Microsoft, on the other hand, has ensured that the Xbox Series X will work with all Xbox controllers across all of its games.
The Xbox Series X, meanwhile, is incredibly impressive on paper.
It too uses custom AMD internals using the same Zen 2 and RDNA 2 architecture of the PS5, making it 2x more powerful than the Xbox One X – last generation’s most technically-impressive gaming hardware.
The Xbox Series X GPU boasts 12 teraflops of computing performance, with 3328 shaders allocated to 52 compute units. It runs at a locked 1,825GHz, and unlike most GPUs, doesn't fluctuate between speeds. Instead, it delivers the same clock speed regardless of the temperature of the unit or the game you're playing.
The processor is a customized AMD Zen 2 CPU, with eight cores and 16 threads. Interestingly, developers can choose to disable simultaneous multithreading (SMT) to reach a peak speed of 3.8GHz, or hit a base speed of 3.6Ghz when it's enabled.
The Xbox Series X supports 8K resolution, and 120Hz refresh rates at 4K, if you have an HDMI 2.1 compliant TV. The Xbox Series X also matches the PS5 by offering DirectX ray-tracing capabilities, and it's equipped with a super-fast internal 1TB NVMe SSD (which can be expanded with a propriety NVMe card), and can be utilized as virtual RAM to lift load times by up to 40x.
Standard RAM will be of the GDDR6 variety, with the Xbox Series X including 16GB – a pleasing upgrade over the Xbox One X's 12GB GDDR5. These specs show a slight lead for the Xbox Series X over the PS5 in terms of raw performance, but so far the gap in real-world performance has been indistinguishable.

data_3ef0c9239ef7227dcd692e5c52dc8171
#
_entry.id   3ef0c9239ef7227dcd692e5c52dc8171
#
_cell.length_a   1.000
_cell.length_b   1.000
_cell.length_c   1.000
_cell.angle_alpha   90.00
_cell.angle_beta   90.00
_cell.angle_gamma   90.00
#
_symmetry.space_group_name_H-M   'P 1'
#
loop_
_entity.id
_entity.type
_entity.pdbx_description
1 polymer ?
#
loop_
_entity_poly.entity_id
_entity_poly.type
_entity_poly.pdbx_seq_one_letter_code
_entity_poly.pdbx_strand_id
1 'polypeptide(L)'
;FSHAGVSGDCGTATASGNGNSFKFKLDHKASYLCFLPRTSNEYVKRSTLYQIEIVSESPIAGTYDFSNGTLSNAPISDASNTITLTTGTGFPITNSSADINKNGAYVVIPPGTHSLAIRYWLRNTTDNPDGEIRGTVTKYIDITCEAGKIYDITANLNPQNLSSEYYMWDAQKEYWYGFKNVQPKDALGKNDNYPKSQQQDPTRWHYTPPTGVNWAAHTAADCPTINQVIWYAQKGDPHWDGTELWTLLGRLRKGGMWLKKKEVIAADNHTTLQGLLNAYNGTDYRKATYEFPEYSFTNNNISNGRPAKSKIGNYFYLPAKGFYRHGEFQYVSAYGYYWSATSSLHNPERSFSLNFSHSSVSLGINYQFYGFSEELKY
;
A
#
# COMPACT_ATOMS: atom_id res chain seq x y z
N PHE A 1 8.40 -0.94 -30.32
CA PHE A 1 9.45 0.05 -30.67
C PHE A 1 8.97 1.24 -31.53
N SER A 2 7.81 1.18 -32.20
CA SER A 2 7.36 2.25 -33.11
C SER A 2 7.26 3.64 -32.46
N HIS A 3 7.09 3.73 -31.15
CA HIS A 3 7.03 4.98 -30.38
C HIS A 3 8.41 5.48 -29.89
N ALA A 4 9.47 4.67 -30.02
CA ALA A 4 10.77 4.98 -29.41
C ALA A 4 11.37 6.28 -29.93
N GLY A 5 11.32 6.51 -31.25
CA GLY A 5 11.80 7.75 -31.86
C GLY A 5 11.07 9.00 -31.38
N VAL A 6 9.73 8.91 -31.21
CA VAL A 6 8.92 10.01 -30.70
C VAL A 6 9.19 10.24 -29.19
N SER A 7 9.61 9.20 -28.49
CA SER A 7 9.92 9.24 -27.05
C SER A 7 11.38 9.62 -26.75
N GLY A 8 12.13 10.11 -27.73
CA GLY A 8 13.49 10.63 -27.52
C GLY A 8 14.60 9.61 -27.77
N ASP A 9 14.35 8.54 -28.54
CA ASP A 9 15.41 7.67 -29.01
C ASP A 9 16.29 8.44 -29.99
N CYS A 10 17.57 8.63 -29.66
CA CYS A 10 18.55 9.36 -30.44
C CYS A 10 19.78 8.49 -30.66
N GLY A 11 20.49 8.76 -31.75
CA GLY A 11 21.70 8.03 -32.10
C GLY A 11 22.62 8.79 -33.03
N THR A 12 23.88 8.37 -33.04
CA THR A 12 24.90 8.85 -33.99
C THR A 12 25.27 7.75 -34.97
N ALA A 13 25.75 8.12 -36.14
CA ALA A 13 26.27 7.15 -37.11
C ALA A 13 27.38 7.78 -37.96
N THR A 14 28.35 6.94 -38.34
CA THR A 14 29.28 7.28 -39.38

Microsoft is aiming to make latency a thing of the past on Xbox Series X, with forward-thinking features such as Auto Low Latency Mode (ALLM), communication improvements to the Xbox controller, and Variable Refresh Rate (VRR) support taking advantage of TVs with HDMI 2.1 support. You can also set the resolution to 1440p if you're gaming on a monitor.
The next Xbox is backwards compatible with the Xbox One’s supporting hardware accessories, so you don't have to rush out to buy new pads or a brand-new headset. The Xbox Series X controller, while familiar at a glance, includes new features, such as a dedicated share button and textured bumpers and triggers. It isn't as innovative as the DualSense controller - it operates exactly how the Xbox One controller did - but it's more accessible than ever thanks to its refined dimensions and improved ergonomics.
Existing Xbox One games like Gears 5 have been enhanced to take full advantage of the Xbox Series X's power. And, if you’re a sucker for buying boxed games over making digital purchases, it comes with a physical disc drive. Just like the PS5, it will also be able to play 4K UHD Blu-ray discs.
The Xbox Series X also has some nifty new features like Smart Delivery, which will upgrade your game to the "best possible version" when they arrive in the future. So you can buy a game like the Cyberpunk 2077 for Xbox One, safe in the knowledge you'll get to play the souped-up version on the Xbox Series X at no additional cost.